by Shannon Des Roches Rosa

Finding gifts autistic kids and adults appreciate isn’t that hard — if you actually find out what individual people like, and you remember that everyone has their own interests and preferences (and that they’re sometimes the exact opposite of other autistic people’s interests and preferences).

We asked TPGA’s community of autistic people, parents, and professionals about The Very Best Gifts, and compiled what they said below. Keep in mind that while disability representation among toy companies is improving, it still tends to be underwhelming. And not all gifts will be realistic for every person’s or family’s budget. But hopefully this list will be useful for thoughtful gift-givers.


 Books Rule

[image: white child lying on an orange beanbag in

a library, reading a book titled The Fossil Factory]

At least five people told us they, or their kid, just wanted books. Specific advice included:

  • Picture books for pre-readers to page through
  • Graphic novels
  • Anything from the “ology” book series
  • Learning activity books

“My adult daughter who is on the spectrum, really liked the American
Doll self care and friendship books growing up. There is one titled All
about You. It helped to bring up new situations in an easy way.”


Characters & Themes

Thomas the Tank Engine 4Ever

[image: Wooden Thomas the Tank Engine toy train

and train tracks, arranged atop a map of the U.S.A.]

Lots of people said they like almost anything with favorite
characters or themes, like Doctor Who, My Little Pony, Minecraft, Disney movie characters, Care Bears, Dora the Explorer,
Lightning McQueen (Cars), or Thomas the Tank Engine. Options include:

  • Stuffed animals
  • Figurines
  • Posters
  • T-shirts (tagless if possible)
  • Toys
  • Bedding

 “My brother likes posters/artwork of his favourite Disney films to look
at. Last year we got him the movie posters, but this year I got him a canvas from this artist who paints the unusual characters from Disney
films, which I think he’s going to love!”


“Godzilla figures from the original Japanese movies. Thank God for Ebay, Amazon and Japan.”



Tie Dye for the People

[image: young white child wearing a tie dye t-shirt]

While clothes are definitely “something a person needs,” many people have specific clothing requirements due to fashion preferences, visual preferences, or sensory sensitivities. Clothes our community members want include:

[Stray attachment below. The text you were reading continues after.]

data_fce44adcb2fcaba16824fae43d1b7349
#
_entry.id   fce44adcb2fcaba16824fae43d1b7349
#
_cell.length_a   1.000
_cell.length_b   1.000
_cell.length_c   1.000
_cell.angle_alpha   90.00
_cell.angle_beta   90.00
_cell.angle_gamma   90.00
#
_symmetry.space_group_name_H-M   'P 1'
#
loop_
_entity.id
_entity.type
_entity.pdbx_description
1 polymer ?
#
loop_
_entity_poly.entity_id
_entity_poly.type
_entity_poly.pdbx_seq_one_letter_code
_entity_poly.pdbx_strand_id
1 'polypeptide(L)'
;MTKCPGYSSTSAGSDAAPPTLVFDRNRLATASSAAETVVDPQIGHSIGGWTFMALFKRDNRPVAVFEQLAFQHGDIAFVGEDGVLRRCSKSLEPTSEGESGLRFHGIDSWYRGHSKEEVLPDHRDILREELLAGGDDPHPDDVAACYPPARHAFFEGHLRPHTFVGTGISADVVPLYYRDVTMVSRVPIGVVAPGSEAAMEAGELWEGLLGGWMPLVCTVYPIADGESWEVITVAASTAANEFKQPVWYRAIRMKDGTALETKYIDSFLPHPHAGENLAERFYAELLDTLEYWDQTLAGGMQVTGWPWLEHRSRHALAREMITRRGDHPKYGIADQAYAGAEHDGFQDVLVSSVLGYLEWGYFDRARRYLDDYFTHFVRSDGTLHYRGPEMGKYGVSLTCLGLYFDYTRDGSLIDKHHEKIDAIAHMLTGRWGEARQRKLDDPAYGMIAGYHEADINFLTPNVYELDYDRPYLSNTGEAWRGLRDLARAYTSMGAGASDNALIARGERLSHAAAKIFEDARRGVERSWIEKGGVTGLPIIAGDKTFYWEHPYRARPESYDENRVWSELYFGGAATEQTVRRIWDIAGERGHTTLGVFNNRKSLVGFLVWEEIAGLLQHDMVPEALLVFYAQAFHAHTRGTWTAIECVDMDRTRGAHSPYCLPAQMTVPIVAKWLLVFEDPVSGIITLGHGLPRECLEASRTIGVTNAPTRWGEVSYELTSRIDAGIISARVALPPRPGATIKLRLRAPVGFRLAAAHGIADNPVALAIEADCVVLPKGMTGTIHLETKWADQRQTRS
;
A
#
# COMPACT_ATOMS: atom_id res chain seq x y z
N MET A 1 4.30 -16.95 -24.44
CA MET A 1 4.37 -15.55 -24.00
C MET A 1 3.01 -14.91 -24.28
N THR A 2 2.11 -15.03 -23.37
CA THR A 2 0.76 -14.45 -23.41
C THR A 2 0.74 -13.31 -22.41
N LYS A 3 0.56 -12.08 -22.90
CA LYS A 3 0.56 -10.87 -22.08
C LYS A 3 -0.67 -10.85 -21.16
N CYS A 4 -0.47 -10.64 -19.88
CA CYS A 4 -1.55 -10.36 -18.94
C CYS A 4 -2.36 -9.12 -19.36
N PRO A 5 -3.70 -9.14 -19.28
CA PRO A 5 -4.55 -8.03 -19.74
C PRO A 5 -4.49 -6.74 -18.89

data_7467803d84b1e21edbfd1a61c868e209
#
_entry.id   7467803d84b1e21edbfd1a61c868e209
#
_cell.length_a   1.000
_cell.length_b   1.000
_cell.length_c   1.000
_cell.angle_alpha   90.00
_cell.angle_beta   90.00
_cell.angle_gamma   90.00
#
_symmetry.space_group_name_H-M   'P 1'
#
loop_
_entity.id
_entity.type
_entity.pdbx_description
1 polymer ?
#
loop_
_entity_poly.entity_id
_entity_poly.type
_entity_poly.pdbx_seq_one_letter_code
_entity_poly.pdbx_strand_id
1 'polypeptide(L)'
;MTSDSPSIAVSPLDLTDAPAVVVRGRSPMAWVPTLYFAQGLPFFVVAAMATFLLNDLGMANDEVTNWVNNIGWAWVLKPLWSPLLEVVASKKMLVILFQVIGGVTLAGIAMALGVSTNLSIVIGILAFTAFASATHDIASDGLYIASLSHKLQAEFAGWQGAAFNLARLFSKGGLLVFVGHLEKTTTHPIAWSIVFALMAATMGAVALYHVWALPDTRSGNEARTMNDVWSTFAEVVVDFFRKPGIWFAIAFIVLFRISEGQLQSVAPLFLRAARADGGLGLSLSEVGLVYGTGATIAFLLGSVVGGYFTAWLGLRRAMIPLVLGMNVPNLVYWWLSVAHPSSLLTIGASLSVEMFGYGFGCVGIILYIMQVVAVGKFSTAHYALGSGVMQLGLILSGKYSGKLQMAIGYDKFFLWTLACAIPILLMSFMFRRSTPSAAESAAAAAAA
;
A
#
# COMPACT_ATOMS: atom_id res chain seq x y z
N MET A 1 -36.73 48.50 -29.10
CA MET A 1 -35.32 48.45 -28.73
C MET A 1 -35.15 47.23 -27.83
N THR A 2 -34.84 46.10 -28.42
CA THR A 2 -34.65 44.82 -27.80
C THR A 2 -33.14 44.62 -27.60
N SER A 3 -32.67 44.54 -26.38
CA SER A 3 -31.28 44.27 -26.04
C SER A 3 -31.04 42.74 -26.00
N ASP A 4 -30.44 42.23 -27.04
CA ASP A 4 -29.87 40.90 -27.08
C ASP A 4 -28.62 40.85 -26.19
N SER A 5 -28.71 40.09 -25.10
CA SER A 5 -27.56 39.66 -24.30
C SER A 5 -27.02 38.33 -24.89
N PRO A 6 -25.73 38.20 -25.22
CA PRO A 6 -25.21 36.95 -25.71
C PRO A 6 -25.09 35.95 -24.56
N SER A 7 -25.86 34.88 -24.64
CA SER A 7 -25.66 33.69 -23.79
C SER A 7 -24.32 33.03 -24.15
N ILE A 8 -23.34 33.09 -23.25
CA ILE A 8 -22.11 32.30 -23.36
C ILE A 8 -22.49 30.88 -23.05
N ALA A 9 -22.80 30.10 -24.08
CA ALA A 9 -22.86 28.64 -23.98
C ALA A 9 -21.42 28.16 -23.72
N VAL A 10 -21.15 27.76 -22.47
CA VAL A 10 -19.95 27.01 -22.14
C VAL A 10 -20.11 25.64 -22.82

• Tie dye shirts
  • Clothing soft without tags or high collars
  • Comfy clothes and sneakers
  • Soft cotton pajamas


Creativity and Construction

Free-form Lego and sculpting clay fun

[image: jumble of Lego and clay creations

on a brown circular ottoman, seen from overhead]

Creativity and construction got the biggest responses. Making things is a thing!


  • Arts and craft supplies
  • Drawing supplies 
  • Pens
  • Perler (iron-fusion) beads 
  • Scotch tape and printer ink and paper to make “shiny logos”


  • Laser pegs
  • Lego (15 testimonials)
  • Lego Mindstorms (2 votes)
  • Magna-Tiles
  • Magnetic building blocks
  • Megablocks
  • Snap circuits (2 votes)
  • Wooden blocks of all shapes and colors

Creativity with a tactile (sensory/touch) aspect:

  • Kinetic sand
  • Play-doh (5 votes)

“I could never have enough Lego or books”


“Legos, Legos, and more Legos”




Our community members love their devices. While parents do need to be aware of how their kids use  devices, we caution against “screen time” alarmism, given that autistic people of all ages often rely heavily on their devices for play, learning, socializing, and relaxation. Devices people cherish include:

  • Computer
  • iPad (3 votes)
  • iPod
  • iPod (for listening to music)
  • Kindle
  • My laptop
  • Siri (iDevice personal assistant) 

“If only Siri was its own thing”



Everybody Loves Minecraft

[image: child wearing a pink princess dress

and a cardboard Minecraft character head]

Gaming and video games were popular recommendations — both dedicated gaming devices, and specific games and types:

  • Board game apps
  • Mine Craft (five votes)
  • Nintendo DS with games based on dress up, mathematics, and music
  • The Sims (2)
  • Roller Coaster Tycoon
  • Video games in general (3 votes)
  • Mario Bros
  • Sonic
  • Wii
  • Xbox (3 votes)
  • Zelda games

“All he wants are Steam gift cards.”




[image: A King Charles cavalier puppy}